You could call it "unpaid overtime" or similar euphemisms, but basically it boils down to the fact that you have to teach a class adequately, and you're paid a certain amount of money for it, based on political decision about how long it's supposed to take - an estimate that can range from the generous to being straight out of la-la-land.

That looks a lot like piece-rate work to me.

- Jake

Friends come and go. Enemies accumulate.

by JakeS (JangoSierra 'at' gmail 'dot' com) on Thu May 14th, 2009 at 03:52:55 AM EST
[ Parent ]
... the other thing about piece-rate work is that the piece is the piece is normally the thing or a part of the thing that the company is selling.

If I were paid per contact hour per student ... now that would be piece-rate work.

But, no, its the same rate whether its five students or forty.


I've been accused of being a Marxist, yet while Harpo's my favourite, it's Groucho I'm always quoting. Odd, that.

by BruceMcF (agila61 at netscape dot net) on Thu May 14th, 2009 at 11:22:15 AM EST
[ Parent ]
not in a way that generated a big inflationary impulse.

YET.

"It is not necessary to have hope in order to persevere."
by ARGeezer (ARGeezer a in a circle eurotrib daught com) on Mon May 11th, 2009 at 06:19:24 PM EST
[ Parent ]
Quite. Broad unemployment has reached 15.8% of the population ... even after setting aside the hidden unemployment incarcerated in the "Home of the Free to Imprison" ... obviously the economy is just a month or two away from passing below the "natural rate of unemployment" into the Inflation Accelerating Rate of Unemployment range.


I've been accused of being a Marxist, yet while Harpo's my favourite, it's Groucho I'm always quoting. Odd, that.
by BruceMcF (agila61 at netscape dot net) on Mon May 11th, 2009 at 11:49:20 PM EST
[ Parent ]
European Tribune - The "W" Recovery?
A shadow banking system--Lehman, Bear Stearns, Merrill Lynch--Everybody and their mother was borrowing short-term in money markets at, say 2 percent, and instead of the classic 10:1 leverage of banks, they were levering up 30:1, sometimes 50:1, creating money out of thin air well beyond the intention of the Federal Reserve.
When has this become conventional wisdom? Apart from the edit (blame the failed institutions for the behaviour the survivors also engaged in: dead men tell no tales) we've been saying the same for about 2 years on this blog but we appeared shrill...

The brainless should not be in banking. — Willem Buitler
by Migeru (migeru at eurotrib dot com) on Mon May 11th, 2009 at 04:14:40 AM EST
we've been saying the same for about 2 years on this blog but we appeared shrill...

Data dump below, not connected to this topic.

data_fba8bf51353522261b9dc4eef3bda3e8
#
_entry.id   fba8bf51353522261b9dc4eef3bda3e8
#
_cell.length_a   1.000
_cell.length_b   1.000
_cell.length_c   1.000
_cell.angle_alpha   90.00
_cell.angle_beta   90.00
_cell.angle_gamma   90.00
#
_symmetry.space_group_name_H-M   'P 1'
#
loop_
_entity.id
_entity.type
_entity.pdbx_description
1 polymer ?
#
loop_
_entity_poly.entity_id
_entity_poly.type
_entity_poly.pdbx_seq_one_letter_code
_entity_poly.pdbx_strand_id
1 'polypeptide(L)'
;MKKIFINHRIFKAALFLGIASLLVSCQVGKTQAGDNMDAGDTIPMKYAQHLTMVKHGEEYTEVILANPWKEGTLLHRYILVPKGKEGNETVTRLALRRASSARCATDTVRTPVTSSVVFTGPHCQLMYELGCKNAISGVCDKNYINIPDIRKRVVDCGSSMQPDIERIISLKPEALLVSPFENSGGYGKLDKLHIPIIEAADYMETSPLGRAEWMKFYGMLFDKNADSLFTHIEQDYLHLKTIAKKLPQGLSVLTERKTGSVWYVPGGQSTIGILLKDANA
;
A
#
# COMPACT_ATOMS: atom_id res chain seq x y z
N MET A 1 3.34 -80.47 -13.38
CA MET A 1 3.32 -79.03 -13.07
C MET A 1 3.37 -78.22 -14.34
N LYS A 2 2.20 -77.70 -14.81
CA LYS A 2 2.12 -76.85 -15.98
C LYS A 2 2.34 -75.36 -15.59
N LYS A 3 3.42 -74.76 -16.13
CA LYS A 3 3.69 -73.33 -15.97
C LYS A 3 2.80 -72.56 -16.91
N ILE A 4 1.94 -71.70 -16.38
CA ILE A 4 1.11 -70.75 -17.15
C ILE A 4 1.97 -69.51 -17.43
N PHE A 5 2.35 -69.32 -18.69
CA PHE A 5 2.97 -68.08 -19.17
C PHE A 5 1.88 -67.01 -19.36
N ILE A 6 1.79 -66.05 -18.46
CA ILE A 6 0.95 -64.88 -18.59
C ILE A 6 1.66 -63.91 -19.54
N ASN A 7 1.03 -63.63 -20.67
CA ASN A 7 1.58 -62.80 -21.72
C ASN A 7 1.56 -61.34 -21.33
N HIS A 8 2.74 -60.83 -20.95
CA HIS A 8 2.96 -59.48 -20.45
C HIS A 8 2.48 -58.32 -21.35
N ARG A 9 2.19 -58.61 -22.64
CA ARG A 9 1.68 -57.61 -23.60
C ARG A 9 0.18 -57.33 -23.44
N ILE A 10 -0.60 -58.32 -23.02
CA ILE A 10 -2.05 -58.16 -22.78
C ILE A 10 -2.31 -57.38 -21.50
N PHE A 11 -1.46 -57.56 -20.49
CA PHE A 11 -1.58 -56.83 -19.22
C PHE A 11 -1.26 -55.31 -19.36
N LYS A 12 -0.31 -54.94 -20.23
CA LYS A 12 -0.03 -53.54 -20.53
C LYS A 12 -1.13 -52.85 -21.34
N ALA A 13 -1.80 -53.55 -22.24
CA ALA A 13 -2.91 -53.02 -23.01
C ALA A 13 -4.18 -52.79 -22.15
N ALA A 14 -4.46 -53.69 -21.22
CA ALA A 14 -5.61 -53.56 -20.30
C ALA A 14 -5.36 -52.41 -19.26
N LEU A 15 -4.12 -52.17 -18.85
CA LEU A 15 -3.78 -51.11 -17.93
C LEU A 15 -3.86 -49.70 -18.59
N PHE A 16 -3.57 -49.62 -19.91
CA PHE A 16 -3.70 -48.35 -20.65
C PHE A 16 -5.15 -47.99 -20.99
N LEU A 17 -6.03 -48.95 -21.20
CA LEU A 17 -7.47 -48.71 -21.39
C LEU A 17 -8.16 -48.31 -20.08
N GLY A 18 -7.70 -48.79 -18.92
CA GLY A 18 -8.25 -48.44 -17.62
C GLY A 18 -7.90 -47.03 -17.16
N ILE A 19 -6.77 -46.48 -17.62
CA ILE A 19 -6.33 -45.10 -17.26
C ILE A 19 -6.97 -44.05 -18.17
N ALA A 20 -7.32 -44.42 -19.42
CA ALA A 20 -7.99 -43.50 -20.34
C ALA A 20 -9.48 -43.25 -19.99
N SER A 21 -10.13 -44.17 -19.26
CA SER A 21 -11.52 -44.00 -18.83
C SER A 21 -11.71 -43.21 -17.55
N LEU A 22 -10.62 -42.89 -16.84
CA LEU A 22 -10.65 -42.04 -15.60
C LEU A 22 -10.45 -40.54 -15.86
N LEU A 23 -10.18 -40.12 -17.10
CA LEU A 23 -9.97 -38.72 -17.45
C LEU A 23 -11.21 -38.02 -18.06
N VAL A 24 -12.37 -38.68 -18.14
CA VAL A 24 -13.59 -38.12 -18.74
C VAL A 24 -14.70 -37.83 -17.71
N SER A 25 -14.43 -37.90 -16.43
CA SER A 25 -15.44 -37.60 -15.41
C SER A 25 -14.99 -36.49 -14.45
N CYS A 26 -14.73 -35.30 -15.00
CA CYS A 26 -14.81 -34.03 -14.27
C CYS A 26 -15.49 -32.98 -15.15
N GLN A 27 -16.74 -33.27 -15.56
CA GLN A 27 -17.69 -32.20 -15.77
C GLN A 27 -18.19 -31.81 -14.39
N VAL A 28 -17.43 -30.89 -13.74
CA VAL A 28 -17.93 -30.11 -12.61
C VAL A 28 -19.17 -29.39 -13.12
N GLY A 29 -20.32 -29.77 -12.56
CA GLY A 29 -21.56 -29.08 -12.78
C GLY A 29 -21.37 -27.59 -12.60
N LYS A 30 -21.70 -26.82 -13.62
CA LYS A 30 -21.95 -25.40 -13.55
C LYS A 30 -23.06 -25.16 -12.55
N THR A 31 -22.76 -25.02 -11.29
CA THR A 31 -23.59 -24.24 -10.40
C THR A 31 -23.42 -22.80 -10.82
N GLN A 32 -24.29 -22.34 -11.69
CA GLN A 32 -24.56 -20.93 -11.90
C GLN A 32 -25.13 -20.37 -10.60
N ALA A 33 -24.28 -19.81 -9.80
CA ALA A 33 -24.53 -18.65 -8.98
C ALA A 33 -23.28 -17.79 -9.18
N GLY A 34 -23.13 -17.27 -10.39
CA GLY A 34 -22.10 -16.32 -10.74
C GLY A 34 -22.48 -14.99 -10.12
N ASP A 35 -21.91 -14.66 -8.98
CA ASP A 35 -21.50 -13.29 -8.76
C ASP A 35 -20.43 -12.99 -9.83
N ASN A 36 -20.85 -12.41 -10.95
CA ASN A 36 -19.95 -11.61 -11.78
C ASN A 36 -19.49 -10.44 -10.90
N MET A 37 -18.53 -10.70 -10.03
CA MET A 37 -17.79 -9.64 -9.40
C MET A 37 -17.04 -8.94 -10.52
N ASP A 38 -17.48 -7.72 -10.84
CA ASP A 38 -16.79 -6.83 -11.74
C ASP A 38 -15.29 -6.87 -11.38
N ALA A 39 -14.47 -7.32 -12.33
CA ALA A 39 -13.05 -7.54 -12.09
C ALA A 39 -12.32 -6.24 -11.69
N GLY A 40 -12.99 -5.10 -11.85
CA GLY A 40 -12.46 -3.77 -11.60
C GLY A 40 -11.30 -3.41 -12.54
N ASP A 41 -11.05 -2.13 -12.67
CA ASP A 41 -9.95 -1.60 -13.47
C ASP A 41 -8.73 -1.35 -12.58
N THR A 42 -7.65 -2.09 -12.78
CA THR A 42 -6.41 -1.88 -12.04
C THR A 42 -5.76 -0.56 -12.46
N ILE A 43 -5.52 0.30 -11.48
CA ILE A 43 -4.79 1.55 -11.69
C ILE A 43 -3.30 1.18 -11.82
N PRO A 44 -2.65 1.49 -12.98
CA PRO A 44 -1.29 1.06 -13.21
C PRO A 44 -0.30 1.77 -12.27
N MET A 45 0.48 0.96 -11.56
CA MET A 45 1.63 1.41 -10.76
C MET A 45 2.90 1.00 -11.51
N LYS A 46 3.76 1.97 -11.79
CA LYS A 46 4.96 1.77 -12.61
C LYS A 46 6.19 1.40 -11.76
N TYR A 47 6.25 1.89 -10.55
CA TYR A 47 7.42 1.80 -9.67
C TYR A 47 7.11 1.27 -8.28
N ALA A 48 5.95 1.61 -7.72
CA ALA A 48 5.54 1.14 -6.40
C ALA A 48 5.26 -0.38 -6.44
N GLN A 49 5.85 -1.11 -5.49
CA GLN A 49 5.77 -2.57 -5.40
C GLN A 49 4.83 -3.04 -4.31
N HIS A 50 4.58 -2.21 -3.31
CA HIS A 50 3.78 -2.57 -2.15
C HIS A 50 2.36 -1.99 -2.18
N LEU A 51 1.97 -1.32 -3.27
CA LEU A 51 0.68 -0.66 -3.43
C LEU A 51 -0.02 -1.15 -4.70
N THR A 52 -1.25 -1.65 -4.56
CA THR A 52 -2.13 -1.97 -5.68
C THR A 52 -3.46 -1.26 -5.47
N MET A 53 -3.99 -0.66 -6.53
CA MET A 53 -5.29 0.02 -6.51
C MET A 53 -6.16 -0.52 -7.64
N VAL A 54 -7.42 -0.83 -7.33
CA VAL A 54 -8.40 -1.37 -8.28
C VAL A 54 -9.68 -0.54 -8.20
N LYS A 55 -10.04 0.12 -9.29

Not shrill but prematurely prescient, to mangle Tom Hayden's phrase about Vietnam war protesters.

"It is not necessary to have hope in order to persevere."

by ARGeezer (ARGeezer a in a circle eurotrib daught com) on Mon May 11th, 2009 at 12:58:22 PM EST
[ Parent ]
Oddly shaped W.  I would submit we're in a dead cat bounce fueled by players and sharps running a final big con before the real flop.  Roll up for the Mystery Tour.
by rifek on Mon May 11th, 2009 at 09:13:43 AM EST
Agreed.  We don't have a letter that would be more appropriate for the second "V", unless it would be the letter "L".

"It is not necessary to have hope in order to persevere."
by ARGeezer (ARGeezer a in a circle eurotrib daught com) on Mon May 11th, 2009 at 12:52:51 PM EST
[ Parent ]
We have to use an Arabian script, I guess.
by das monde on Thu May 14th, 2009 at 01:18:03 AM EST
[ Parent ]
... two U recessions back to back.

Written by someone who drags out the second half of the w.

I've been accused of being a Marxist, yet while Harpo's my favourite, it's Groucho I'm always quoting. Odd, that.

by BruceMcF (agila61 at netscape dot net) on Mon May 11th, 2009 at 01:04:27 PM EST
[ Parent ]
Where does the EU stand in its structural current account deficit?

The quoted article states in breathless terms as if it is a new discovery the fact that the Fed does not create the bulk of the money supply ... the banking system does. And so, when the banks are not lending, pumping fiat money into the system is leaning against the wind.

It also discovers in breathless terms that there is no separation between Fed monetary policy and the current fiscal positions ... so we can normally usefully simplify by treating all national government spending as the creation of fiat money, all national government taxation as the destruction of fiat money, with the Fed acting to regulate the cash rate by buying and selling securities in order to inject or withdraw fiat currency from the finance sector.

Ordinarily, the withdrawal of reserves as the economy picks up would be an automatic process. And the breathless concern at the discovery that withdrawal of reserves will be needed would, ordinarily, be silly, since the FOMC can buy and sell Treasury securities at a much more rapid pace than the finance can be provided to expand the expenditure side of the expenditure-income loop.

Ordinarily.

But here is where the reckless policy of Bernanke to inject reserves by lending against and buying junk financial assets raises a serious concern, which is what happens when the normal operation of monetary policy would require selling financial instruments in order to withdraw reserves from the finance sector?

What share of Fed assets will be junk of little or no market value, and what share will be Treasury Securities?

After all, the funding of the Federal Reserve system operates via covering costs (including fixed face value dividends to the banks that own it) out of interest income on its assets, with the balance returned to the Treasury account.